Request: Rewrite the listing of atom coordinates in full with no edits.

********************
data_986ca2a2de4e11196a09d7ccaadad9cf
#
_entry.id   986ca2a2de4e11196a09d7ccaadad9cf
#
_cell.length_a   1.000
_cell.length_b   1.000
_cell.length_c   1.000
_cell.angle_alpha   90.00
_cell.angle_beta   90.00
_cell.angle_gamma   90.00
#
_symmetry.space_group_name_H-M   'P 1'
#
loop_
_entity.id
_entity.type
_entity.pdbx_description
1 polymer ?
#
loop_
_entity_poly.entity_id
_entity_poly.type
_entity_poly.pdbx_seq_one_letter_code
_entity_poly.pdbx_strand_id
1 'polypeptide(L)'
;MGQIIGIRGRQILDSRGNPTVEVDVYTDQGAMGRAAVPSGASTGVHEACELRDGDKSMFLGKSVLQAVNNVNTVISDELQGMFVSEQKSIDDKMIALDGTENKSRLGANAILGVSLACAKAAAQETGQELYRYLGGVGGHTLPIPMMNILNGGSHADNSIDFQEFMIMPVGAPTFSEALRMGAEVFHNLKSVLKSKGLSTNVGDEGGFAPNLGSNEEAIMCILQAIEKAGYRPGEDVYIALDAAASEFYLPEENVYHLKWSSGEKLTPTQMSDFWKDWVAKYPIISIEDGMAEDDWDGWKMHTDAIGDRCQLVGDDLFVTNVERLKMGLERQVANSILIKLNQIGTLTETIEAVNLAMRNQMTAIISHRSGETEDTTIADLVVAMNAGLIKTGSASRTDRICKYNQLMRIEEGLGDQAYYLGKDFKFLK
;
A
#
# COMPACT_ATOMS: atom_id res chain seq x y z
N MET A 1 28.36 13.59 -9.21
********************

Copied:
data_986ca2a2de4e11196a09d7ccaadad9cf
#
_entry.id   986ca2a2de4e11196a09d7ccaadad9cf
#
_cell.length_a   1.000
_cell.length_b   1.000
_cell.length_c   1.000
_cell.angle_alpha   90.00
_cell.angle_beta   90.00
_cell.angle_gamma   90.00
#
_symmetry.space_group_name_H-M   'P 1'
#
loop_
_entity.id
_entity.type
_entity.pdbx_description
1 polymer ?
#
loop_
_entity_poly.entity_id
_entity_poly.type
_entity_poly.pdbx_seq_one_letter_code
_entity_poly.pdbx_strand_id
1 'polypeptide(L)'
;MGQIIGIRGRQILDSRGNPTVEVDVYTDQGAMGRAAVPSGASTGVHEACELRDGDKSMFLGKSVLQAVNNVNTVISDELQGMFVSEQKSIDDKMIALDGTENKSRLGANAILGVSLACAKAAAQETGQELYRYLGGVGGHTLPIPMMNILNGGSHADNSIDFQEFMIMPVGAPTFSEALRMGAEVFHNLKSVLKSKGLSTNVGDEGGFAPNLGSNEEAIMCILQAIEKAGYRPGEDVYIALDAAASEFYLPEENVYHLKWSSGEKLTPTQMSDFWKDWVAKYPIISIEDGMAEDDWDGWKMHTDAIGDRCQLVGDDLFVTNVERLKMGLERQVANSILIKLNQIGTLTETIEAVNLAMRNQMTAIISHRSGETEDTTIADLVVAMNAGLIKTGSASRTDRICKYNQLMRIEEGLGDQAYYLGKDFKFLK
;
A
#
# COMPACT_ATOMS: atom_id res chain seq x y z
N MET A 1 28.36 13.59 -9.21